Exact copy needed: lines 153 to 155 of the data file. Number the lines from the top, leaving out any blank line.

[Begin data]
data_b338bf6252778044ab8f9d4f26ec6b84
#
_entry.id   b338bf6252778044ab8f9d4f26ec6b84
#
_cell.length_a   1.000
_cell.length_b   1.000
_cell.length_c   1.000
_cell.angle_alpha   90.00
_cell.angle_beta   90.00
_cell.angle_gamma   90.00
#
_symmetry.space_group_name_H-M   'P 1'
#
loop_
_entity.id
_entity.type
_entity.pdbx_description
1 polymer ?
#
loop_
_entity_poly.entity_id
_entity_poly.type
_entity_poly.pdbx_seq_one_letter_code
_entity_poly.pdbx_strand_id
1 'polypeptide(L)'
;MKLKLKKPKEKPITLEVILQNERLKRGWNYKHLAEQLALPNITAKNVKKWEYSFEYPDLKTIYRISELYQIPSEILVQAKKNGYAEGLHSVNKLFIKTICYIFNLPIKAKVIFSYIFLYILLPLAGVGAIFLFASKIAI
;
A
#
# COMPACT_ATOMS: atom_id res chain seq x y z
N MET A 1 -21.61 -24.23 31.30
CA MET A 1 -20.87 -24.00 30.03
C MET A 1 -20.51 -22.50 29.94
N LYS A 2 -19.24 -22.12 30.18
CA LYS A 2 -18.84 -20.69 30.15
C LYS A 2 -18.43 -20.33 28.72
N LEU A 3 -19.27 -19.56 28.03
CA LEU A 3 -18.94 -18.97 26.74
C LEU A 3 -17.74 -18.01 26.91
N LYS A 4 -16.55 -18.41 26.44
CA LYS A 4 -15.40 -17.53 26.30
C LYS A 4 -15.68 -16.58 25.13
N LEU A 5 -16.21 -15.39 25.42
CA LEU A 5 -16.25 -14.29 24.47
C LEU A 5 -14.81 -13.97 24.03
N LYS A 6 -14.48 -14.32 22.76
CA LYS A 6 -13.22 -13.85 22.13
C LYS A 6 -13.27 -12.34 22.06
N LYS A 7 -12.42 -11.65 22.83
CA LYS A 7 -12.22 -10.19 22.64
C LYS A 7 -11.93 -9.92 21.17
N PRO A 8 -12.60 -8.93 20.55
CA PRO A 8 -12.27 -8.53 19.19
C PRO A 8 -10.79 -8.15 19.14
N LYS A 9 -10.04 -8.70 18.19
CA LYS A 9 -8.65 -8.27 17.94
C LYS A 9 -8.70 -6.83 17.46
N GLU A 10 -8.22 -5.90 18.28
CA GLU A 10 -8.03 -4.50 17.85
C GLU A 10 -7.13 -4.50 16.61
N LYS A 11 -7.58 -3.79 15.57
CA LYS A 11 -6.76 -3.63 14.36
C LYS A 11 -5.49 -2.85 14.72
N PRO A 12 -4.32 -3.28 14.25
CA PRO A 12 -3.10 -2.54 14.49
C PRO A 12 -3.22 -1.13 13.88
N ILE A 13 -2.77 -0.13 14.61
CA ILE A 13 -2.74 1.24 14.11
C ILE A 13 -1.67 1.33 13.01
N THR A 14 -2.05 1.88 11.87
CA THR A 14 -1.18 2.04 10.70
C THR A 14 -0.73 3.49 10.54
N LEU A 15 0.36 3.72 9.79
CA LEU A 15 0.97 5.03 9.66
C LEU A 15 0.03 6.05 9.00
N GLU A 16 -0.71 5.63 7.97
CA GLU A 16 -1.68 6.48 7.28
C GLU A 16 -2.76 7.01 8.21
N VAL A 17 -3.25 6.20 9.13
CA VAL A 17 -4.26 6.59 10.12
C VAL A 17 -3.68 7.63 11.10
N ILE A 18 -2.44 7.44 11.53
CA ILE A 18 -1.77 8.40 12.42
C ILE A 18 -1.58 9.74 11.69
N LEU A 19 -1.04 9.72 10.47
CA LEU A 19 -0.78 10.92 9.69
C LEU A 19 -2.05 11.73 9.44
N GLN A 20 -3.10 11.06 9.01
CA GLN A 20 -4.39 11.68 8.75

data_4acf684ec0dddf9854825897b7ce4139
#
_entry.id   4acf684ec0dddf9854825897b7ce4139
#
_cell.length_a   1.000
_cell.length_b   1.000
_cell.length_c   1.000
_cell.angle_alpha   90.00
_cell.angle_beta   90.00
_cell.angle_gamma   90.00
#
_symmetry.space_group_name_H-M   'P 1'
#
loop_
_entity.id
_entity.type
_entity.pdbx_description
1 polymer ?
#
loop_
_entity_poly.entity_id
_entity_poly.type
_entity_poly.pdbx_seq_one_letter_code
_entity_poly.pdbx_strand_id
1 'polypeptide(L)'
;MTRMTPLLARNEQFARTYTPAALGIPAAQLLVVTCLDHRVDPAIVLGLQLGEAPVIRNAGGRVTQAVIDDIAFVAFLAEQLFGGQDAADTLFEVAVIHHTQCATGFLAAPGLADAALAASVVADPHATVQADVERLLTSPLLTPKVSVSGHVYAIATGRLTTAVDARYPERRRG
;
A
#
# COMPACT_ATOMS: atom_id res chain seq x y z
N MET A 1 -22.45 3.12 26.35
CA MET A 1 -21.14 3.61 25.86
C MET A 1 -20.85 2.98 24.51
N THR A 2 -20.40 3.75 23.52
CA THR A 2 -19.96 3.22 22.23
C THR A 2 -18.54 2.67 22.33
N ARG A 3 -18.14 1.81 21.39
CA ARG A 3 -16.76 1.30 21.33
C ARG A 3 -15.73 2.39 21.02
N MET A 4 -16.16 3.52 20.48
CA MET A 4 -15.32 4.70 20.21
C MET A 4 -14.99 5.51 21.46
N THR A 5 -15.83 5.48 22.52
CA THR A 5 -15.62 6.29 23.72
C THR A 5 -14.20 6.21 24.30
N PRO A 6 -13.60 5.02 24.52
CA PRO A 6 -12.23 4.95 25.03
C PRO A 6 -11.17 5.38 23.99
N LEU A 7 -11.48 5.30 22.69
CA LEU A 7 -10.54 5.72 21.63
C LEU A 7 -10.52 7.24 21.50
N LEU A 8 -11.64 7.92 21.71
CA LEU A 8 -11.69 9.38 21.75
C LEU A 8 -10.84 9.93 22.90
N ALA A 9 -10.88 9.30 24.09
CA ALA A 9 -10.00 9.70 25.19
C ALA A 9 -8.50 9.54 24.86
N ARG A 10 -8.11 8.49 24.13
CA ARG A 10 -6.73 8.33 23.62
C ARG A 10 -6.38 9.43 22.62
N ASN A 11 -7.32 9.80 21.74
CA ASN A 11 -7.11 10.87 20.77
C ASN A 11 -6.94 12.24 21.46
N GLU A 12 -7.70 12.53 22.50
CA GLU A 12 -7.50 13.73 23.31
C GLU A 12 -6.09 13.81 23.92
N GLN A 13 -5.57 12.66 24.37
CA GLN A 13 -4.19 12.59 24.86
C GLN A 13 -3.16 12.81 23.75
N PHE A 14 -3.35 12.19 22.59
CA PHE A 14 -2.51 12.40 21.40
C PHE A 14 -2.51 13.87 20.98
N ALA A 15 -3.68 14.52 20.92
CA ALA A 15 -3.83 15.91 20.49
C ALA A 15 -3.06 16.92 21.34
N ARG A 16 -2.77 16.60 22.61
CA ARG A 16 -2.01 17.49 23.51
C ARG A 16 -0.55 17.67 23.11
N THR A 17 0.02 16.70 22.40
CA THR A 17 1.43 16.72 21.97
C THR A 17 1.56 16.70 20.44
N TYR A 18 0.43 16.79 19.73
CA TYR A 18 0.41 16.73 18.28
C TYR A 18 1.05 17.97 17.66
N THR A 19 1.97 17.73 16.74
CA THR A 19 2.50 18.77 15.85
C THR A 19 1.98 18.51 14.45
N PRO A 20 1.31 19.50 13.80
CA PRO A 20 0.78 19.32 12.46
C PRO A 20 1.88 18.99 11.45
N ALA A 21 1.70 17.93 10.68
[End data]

N GLU A 12 -7.70 12.53 22.50
CA GLU A 12 -7.50 13.73 23.31
C GLU A 12 -6.09 13.81 23.92